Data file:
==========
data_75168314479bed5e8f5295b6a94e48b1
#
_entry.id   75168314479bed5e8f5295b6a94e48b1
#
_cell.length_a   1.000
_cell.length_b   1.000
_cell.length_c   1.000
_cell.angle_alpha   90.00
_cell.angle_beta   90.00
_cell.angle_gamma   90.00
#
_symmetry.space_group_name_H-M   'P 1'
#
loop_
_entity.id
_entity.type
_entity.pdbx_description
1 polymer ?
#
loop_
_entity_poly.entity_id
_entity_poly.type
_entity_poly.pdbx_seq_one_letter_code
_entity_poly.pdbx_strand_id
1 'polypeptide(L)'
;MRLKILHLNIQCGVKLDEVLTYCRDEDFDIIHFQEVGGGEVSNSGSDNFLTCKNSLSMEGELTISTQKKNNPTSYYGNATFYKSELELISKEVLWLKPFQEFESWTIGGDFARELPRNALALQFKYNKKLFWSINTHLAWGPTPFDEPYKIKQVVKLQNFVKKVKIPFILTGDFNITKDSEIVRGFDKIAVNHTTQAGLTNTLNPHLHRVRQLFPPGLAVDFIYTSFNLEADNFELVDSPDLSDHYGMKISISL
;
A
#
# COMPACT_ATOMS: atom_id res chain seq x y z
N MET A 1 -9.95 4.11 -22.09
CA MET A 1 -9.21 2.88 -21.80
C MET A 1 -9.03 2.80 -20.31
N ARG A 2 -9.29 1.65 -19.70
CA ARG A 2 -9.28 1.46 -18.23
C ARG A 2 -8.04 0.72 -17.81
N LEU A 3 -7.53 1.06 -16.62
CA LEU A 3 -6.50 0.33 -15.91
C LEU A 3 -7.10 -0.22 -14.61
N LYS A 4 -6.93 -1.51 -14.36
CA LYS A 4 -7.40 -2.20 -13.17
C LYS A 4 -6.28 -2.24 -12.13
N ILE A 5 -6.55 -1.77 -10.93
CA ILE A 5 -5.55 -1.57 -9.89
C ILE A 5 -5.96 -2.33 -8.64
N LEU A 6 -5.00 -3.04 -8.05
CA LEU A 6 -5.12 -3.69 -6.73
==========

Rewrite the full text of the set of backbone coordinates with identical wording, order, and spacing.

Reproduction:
data_75168314479bed5e8f5295b6a94e48b1
#
_entry.id   75168314479bed5e8f5295b6a94e48b1
#
_cell.length_a   1.000
_cell.length_b   1.000
_cell.length_c   1.000
_cell.angle_alpha   90.00
_cell.angle_beta   90.00
_cell.angle_gamma   90.00
#
_symmetry.space_group_name_H-M   'P 1'
#
loop_
_entity.id
_entity.type
_entity.pdbx_description
1 polymer ?
#
loop_
_entity_poly.entity_id
_entity_poly.type
_entity_poly.pdbx_seq_one_letter_code
_entity_poly.pdbx_strand_id
1 'polypeptide(L)'
;MRLKILHLNIQCGVKLDEVLTYCRDEDFDIIHFQEVGGGEVSNSGSDNFLTCKNSLSMEGELTISTQKKNNPTSYYGNATFYKSELELISKEVLWLKPFQEFESWTIGGDFARELPRNALALQFKYNKKLFWSINTHLAWGPTPFDEPYKIKQVVKLQNFVKKVKIPFILTGDFNITKDSEIVRGFDKIAVNHTTQAGLTNTLNPHLHRVRQLFPPGLAVDFIYTSFNLEADNFELVDSPDLSDHYGMKISISL
;
A
#
# COMPACT_ATOMS: atom_id res chain seq x y z
N MET A 1 -9.95 4.11 -22.09
CA MET A 1 -9.21 2.88 -21.80
C MET A 1 -9.03 2.80 -20.31
N ARG A 2 -9.29 1.65 -19.70
CA ARG A 2 -9.28 1.46 -18.23
C ARG A 2 -8.04 0.72 -17.81
N LEU A 3 -7.53 1.06 -16.62
CA LEU A 3 -6.50 0.33 -15.91
C LEU A 3 -7.10 -0.22 -14.61
N LYS A 4 -6.93 -1.51 -14.36
CA LYS A 4 -7.40 -2.20 -13.17
C LYS A 4 -6.28 -2.24 -12.13
N ILE A 5 -6.55 -1.77 -10.93
CA ILE A 5 -5.55 -1.57 -9.89
C ILE A 5 -5.96 -2.33 -8.64
N LEU A 6 -5.00 -3.04 -8.05
CA LEU A 6 -5.12 -3.69 -6.73